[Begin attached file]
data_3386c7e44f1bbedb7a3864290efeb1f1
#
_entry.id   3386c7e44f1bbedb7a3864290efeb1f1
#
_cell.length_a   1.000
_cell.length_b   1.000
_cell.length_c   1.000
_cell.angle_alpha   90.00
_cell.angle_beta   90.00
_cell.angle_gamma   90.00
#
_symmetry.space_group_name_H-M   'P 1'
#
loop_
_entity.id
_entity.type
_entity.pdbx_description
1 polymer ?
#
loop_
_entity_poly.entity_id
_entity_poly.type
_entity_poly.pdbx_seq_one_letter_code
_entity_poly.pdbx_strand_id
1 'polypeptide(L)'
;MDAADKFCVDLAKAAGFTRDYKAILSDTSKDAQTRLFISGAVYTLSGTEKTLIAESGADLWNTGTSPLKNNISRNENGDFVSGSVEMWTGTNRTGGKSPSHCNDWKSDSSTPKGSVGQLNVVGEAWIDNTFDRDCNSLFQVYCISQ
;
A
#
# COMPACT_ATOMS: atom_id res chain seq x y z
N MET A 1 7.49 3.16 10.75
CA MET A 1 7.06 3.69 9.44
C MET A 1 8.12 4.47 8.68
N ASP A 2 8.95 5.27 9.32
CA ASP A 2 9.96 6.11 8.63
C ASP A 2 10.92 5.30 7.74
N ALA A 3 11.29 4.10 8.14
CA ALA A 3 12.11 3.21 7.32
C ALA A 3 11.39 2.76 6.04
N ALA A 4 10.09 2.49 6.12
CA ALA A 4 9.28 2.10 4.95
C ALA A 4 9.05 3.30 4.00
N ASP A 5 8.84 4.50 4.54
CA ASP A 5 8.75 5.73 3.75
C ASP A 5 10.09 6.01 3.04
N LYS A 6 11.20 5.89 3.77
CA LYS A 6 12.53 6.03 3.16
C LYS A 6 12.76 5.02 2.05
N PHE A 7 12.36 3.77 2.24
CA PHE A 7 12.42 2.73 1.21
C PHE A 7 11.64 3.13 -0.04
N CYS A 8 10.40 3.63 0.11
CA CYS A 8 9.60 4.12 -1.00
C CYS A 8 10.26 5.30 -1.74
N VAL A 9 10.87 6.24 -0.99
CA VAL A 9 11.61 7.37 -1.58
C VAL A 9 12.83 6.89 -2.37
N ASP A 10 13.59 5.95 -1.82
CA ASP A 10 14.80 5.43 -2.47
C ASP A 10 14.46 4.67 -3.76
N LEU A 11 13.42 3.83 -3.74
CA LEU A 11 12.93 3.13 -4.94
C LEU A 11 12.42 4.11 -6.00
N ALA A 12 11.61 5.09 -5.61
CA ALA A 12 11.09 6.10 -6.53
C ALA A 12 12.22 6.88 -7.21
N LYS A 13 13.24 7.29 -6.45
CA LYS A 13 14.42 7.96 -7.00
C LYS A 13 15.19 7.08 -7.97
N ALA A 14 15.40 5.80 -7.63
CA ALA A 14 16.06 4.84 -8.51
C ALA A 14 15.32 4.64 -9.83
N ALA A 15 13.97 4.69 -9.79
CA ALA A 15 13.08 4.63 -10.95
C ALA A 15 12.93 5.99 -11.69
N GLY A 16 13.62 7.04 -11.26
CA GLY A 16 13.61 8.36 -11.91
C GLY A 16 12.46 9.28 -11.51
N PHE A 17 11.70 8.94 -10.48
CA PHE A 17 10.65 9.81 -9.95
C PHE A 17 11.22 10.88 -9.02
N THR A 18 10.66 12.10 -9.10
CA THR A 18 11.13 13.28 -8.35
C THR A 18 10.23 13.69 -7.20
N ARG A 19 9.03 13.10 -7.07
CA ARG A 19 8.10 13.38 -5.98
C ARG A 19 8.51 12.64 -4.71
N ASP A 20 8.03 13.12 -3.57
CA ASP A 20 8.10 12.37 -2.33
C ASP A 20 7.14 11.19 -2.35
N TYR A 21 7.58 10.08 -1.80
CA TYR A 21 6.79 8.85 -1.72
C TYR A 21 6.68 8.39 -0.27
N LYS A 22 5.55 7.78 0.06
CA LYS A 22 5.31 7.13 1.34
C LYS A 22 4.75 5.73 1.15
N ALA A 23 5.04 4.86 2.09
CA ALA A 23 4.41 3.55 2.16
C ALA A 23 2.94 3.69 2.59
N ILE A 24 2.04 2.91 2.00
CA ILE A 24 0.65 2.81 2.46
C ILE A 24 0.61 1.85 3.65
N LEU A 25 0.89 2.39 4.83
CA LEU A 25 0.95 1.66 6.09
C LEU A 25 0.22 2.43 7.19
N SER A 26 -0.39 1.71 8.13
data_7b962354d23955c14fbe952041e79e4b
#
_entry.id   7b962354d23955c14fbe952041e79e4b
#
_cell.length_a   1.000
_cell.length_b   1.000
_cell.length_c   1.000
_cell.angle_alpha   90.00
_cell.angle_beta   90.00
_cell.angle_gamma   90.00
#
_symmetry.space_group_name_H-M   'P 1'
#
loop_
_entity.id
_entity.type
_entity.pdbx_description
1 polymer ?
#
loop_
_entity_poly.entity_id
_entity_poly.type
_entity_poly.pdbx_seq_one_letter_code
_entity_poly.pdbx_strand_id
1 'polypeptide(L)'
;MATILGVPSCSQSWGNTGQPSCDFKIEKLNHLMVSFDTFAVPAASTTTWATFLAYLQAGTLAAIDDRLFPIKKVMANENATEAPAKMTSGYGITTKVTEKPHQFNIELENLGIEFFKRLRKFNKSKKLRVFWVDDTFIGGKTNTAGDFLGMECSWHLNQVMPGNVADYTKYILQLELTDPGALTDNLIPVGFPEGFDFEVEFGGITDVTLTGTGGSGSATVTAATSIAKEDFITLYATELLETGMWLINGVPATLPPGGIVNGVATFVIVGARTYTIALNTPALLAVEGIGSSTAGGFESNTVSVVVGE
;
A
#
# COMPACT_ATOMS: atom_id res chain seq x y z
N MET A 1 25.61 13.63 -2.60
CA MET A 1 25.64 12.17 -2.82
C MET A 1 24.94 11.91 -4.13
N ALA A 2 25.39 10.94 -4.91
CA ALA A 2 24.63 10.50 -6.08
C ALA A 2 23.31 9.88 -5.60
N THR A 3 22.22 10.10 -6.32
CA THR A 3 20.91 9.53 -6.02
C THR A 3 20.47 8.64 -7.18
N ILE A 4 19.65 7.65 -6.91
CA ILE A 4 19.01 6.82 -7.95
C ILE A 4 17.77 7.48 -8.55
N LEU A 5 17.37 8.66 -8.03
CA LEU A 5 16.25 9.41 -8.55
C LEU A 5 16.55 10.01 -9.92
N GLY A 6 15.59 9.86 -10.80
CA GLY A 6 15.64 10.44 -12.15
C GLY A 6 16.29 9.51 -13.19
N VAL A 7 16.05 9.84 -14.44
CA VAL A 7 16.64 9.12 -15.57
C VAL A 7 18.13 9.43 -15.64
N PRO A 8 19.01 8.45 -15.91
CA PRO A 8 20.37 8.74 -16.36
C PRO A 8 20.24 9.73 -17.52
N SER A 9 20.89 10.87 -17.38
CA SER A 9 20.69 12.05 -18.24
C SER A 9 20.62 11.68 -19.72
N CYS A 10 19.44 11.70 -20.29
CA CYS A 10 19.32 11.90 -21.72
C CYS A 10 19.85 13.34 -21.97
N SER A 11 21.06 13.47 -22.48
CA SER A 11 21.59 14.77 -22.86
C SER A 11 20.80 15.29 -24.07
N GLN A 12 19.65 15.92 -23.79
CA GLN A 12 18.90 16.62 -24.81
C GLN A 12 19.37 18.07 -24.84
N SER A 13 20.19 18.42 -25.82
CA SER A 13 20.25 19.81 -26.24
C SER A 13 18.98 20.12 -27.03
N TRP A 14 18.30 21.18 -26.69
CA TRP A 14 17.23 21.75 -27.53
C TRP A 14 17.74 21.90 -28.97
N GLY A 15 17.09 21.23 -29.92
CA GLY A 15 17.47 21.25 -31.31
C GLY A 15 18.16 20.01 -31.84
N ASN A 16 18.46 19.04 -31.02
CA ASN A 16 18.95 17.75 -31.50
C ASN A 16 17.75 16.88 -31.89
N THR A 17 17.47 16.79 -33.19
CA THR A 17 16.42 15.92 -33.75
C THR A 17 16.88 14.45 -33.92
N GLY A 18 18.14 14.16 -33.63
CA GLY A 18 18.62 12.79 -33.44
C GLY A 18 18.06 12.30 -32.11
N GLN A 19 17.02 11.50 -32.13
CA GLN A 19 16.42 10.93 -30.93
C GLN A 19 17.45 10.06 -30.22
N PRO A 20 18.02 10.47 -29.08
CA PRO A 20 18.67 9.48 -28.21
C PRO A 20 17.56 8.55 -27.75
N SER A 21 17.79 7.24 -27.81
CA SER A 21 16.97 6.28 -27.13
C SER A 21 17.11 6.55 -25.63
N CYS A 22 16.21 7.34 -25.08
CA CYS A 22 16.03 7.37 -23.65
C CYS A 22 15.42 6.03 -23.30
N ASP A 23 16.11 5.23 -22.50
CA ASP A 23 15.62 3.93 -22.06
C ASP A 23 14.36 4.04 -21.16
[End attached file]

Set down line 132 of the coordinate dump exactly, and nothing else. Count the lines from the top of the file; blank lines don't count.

;MATILGVPSCSQSWGNTGQPSCDFKIEKLNHLMVSFDTFAVPAASTTTWATFLAYLQAGTLAAIDDRLFPIKKVMANENATEAPAKMTSGYGITTKVTEKPHQFNIELENLGIEFFKRLRKFNKSKKLRVFWVDDTFIGGKTNTAGDFLGMECSWHLNQVMPGNVADYTKYILQLELTDPGALTDNLIPVGFPEGFDFEVEFGGITDVTLTGTGGSGSATVTAATSIAKEDFITLYATELLETGMWLINGVPATLPPGGIVNGVATFVIVGARTYTIALNTPALLAVEGIGSSTAGGFESNTVSVVVGE